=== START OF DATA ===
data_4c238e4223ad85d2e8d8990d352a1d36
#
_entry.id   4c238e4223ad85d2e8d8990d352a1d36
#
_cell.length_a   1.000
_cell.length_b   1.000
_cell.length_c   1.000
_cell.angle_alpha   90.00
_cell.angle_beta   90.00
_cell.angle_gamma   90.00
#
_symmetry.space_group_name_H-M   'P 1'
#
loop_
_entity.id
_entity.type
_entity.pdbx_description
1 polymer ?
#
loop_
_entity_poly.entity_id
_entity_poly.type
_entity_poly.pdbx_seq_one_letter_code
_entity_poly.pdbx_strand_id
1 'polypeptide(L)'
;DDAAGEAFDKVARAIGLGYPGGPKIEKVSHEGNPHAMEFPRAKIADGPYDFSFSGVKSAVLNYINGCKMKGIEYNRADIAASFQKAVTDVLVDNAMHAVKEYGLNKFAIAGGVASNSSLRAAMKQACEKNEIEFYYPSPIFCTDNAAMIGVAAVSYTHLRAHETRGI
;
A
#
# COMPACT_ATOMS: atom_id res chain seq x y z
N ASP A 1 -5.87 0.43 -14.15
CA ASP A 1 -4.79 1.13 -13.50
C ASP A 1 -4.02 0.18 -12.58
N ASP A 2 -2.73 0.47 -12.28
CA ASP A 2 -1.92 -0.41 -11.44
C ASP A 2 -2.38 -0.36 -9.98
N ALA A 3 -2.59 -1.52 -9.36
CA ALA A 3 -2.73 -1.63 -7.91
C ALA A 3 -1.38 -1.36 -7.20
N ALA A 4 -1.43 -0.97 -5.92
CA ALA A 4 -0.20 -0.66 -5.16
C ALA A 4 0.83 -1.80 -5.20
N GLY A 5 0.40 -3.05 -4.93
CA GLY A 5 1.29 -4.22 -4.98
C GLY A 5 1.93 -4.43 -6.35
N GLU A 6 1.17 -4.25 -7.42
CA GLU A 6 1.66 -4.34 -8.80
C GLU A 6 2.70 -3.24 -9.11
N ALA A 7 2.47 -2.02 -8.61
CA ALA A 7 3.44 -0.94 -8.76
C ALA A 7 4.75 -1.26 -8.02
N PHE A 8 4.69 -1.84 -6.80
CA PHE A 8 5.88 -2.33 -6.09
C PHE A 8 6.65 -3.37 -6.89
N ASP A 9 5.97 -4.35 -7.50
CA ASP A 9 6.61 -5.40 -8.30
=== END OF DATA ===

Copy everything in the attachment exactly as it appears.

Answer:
data_4c238e4223ad85d2e8d8990d352a1d36
#
_entry.id   4c238e4223ad85d2e8d8990d352a1d36
#
_cell.length_a   1.000
_cell.length_b   1.000
_cell.length_c   1.000
_cell.angle_alpha   90.00
_cell.angle_beta   90.00
_cell.angle_gamma   90.00
#
_symmetry.space_group_name_H-M   'P 1'
#
loop_
_entity.id
_entity.type
_entity.pdbx_description
1 polymer ?
#
loop_
_entity_poly.entity_id
_entity_poly.type
_entity_poly.pdbx_seq_one_letter_code
_entity_poly.pdbx_strand_id
1 'polypeptide(L)'
;DDAAGEAFDKVARAIGLGYPGGPKIEKVSHEGNPHAMEFPRAKIADGPYDFSFSGVKSAVLNYINGCKMKGIEYNRADIAASFQKAVTDVLVDNAMHAVKEYGLNKFAIAGGVASNSSLRAAMKQACEKNEIEFYYPSPIFCTDNAAMIGVAAVSYTHLRAHETRGI
;
A
#
# COMPACT_ATOMS: atom_id res chain seq x y z
N ASP A 1 -5.87 0.43 -14.15
CA ASP A 1 -4.79 1.13 -13.50
C ASP A 1 -4.02 0.18 -12.58
N ASP A 2 -2.73 0.47 -12.28
CA ASP A 2 -1.92 -0.41 -11.44
C ASP A 2 -2.38 -0.36 -9.98
N ALA A 3 -2.59 -1.52 -9.36
CA ALA A 3 -2.73 -1.63 -7.91
C ALA A 3 -1.38 -1.36 -7.20
N ALA A 4 -1.43 -0.97 -5.92
CA ALA A 4 -0.20 -0.66 -5.16
C ALA A 4 0.83 -1.80 -5.20
N GLY A 5 0.40 -3.05 -4.93
CA GLY A 5 1.29 -4.22 -4.98
C GLY A 5 1.93 -4.43 -6.35
N GLU A 6 1.17 -4.25 -7.42
CA GLU A 6 1.66 -4.34 -8.80
C GLU A 6 2.70 -3.24 -9.11
N ALA A 7 2.47 -2.02 -8.61
CA ALA A 7 3.44 -0.94 -8.76
C ALA A 7 4.75 -1.26 -8.02
N PHE A 8 4.69 -1.84 -6.80
CA PHE A 8 5.88 -2.33 -6.09
C PHE A 8 6.65 -3.37 -6.89
N ASP A 9 5.97 -4.35 -7.50
CA ASP A 9 6.61 -5.40 -8.30